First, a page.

Her boots were made for walking, and that’s just what Lisa Lageschaar ’14 will do. While reigning as the 2017 Miss Rodeo America, she will travel approximately 100,000 miles for more than 300 days.

“While Lisa’s schedule is always changing, she will travel from coast to coast,” said Rhianna Russell, office director for Miss Rodeo America. “Each year, unique opportunities are presented to Miss Rodeo America that range from walking the red carpet at the Academy of Country Music Awards to representing rodeo in the U.S. and abroad.”

Lageschaar’s role involves much more than signing autographs and posing for photos. The title of Miss Rodeo America carries with it a duty to serve as an ambassador to the Professional Rodeo Cowboys Association and represent the Western industry.

“Lisa truly wants to give back to the industry she is passionate about,” Russell said. “Her humility gives her the ability to relate to everyone she meets, and her passion for agriculture and rodeo inspires.”

A cowgirl at heart

Raised on a 600-acre dairy farm, it’s easy to see where Lageschaar’s love for rodeo and Western culture was born.

“My parents moved to the United States from the Netherlands to be dairy farmers,” Lageschaar said. “Ever since he was little, that’s all my dad wanted to do. In the Netherlands, affording farmland is difficult, so he decided to make the move to America.”

In 1990, her parents purchased a dairy farm and moved to Pickton, Texas. Growing up on the farm, Lageschaar developed a “can-do attitude” and strong work ethic. She did everything from milking and nursing sick cows to vaccinating cattle.

Every cowgirl needs a horse, and at 5 years old, Lageschaar got her first pony, Johnny. “I was bitten by the horse bug as a baby,” Lageschaar said. “From the time I could talk to when I got my first horse, all I did was talk about horses.”

With a passion for rodeo, Lageschaar’s love for the sport grew during high school as she competed locally.

After obtaining a bachelor's degree in agricultural education, Lageschaar enrolled at SFA and received her master’s degree in secondary education with an emphasis in agriculture.

“At SFA, Dr. [Kenneth] Austin was very influential and reminded me to stay open minded. In education, you have to be accepting of others. That’s helped me as a teacher and as a rodeo ambassador,” she said.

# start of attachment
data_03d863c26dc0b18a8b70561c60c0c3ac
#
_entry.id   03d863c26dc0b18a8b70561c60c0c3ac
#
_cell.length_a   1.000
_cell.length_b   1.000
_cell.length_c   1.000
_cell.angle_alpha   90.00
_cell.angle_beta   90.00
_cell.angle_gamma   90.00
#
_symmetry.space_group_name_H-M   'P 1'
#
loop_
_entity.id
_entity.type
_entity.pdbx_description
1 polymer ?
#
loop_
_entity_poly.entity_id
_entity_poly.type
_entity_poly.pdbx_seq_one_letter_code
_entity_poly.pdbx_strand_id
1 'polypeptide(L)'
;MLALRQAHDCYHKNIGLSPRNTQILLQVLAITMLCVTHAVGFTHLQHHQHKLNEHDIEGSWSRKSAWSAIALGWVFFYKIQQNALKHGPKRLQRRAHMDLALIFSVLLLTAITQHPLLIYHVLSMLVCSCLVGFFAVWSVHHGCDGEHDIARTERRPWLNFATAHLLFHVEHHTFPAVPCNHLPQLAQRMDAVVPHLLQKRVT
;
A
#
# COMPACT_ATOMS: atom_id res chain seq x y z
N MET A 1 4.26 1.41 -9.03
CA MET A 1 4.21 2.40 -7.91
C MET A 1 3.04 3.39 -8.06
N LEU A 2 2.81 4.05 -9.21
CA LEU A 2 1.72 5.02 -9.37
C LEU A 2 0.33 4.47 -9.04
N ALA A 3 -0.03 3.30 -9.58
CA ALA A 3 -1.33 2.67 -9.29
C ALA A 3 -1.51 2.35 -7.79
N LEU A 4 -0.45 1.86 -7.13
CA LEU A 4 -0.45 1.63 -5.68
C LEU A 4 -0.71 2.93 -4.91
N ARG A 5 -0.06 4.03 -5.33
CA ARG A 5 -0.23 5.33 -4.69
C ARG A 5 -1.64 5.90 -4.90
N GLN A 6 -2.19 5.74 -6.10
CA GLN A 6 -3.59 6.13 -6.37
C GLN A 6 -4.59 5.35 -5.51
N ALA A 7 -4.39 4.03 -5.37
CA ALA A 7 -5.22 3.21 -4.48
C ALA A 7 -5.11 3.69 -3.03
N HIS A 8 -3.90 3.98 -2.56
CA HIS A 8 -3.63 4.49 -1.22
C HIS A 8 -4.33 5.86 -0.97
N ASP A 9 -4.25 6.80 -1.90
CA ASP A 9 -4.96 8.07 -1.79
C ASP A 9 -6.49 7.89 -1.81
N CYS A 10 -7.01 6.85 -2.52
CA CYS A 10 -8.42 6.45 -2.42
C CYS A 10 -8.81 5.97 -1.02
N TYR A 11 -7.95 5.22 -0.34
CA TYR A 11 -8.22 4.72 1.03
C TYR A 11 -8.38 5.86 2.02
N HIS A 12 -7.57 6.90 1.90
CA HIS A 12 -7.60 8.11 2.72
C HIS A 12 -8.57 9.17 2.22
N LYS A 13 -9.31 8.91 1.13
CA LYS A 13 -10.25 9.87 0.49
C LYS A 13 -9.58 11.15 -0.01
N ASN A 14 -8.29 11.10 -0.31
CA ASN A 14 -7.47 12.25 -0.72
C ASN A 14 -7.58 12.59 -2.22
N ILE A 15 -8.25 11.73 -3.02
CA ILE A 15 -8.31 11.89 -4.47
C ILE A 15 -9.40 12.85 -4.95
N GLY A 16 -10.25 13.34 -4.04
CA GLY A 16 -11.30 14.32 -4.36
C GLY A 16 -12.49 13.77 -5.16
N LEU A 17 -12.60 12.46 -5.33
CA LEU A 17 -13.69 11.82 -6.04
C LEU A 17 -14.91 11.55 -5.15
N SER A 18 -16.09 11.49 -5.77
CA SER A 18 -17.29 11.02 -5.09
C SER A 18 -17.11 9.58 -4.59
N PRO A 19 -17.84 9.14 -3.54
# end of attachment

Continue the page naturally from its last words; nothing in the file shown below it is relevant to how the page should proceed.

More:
Austin, SFA associate professor of secondary education and educational leadership, remembers Lageschaar as taking pride in her work and pursuing excellence.

“Lisa had a marvelous impact on others because of her appreciation for the enriching value of learning in a diversified classroom,” Austin said. “She truly embraced the notion that her education not only contributed to her personal growth and development, but also to our communities and culture at large.”

Road to royalty

In December 2016, something Lageschaar thought was impossible became a reality — she was crowned Miss Rodeo America in Las Vegas.

In order to win the national title, contestants must first win their state title. In 2014, Lageschaar was named Miss Rodeo Austin and then competed for Miss Rodeo Texas in 2015, but she was named runner up.

“I took the loss as a sign that it wasn’t meant to be and decided I was done competing,” Lageschaar said. After hanging up her hat, she began teaching agriculture at New Boston High School, a position she held for a year until her desire to compete was rekindled.

“It started weighing heavily on my heart to compete for Miss Rodeo Texas,” Lageschaar said. “I thought it would go away.”

However, her desire to compete didn’t fade, and her students inspired her to try again.

“I told my students to work hard, have faith, take risks and go after something if they have a desire to do it, so I couldn’t back down,” Lageschaar said.

She finished her teaching contract in June 2016 and began preparing for the state pageant.

“I had peace in my decision. I believed if this didn’t work, another door would open,” Lageschaar said. “Throughout my childhood, my parents taught me that if I wanted to do something, I would find a way.”

The reward turned out to be worth the risk as Lageschaar won Miss Rodeo Texas in June 2016. Now, she could set her sights on Miss Rodeo America.

During the national pageant, judges score the state queens on their horsemanship skills, appearance and personality.

On coronation day, anticipation was high as Lageschaar was the final contestant named to the top 10. When her name was announced as Miss Rodeo America, she was overwhelmed. “It was an emotional moment,” Lageschaar said.

Since her crowning, she has traveled the country making appearances at rodeos and events, interacting with fans, presenting the American flag, and working with media personnel to promote events and the industry.

“Serving as Miss Rodeo America is a way for me to give back to the industries that have given me so much,” Lageschaar said. “It is my goal to pour love, inspiration and motivation into every person I meet and to help them develop a passion for the Western, rodeo and agriculture industries.”

No matter where life takes her, Lageschaar will be ready to put her best foot forward — boots and all.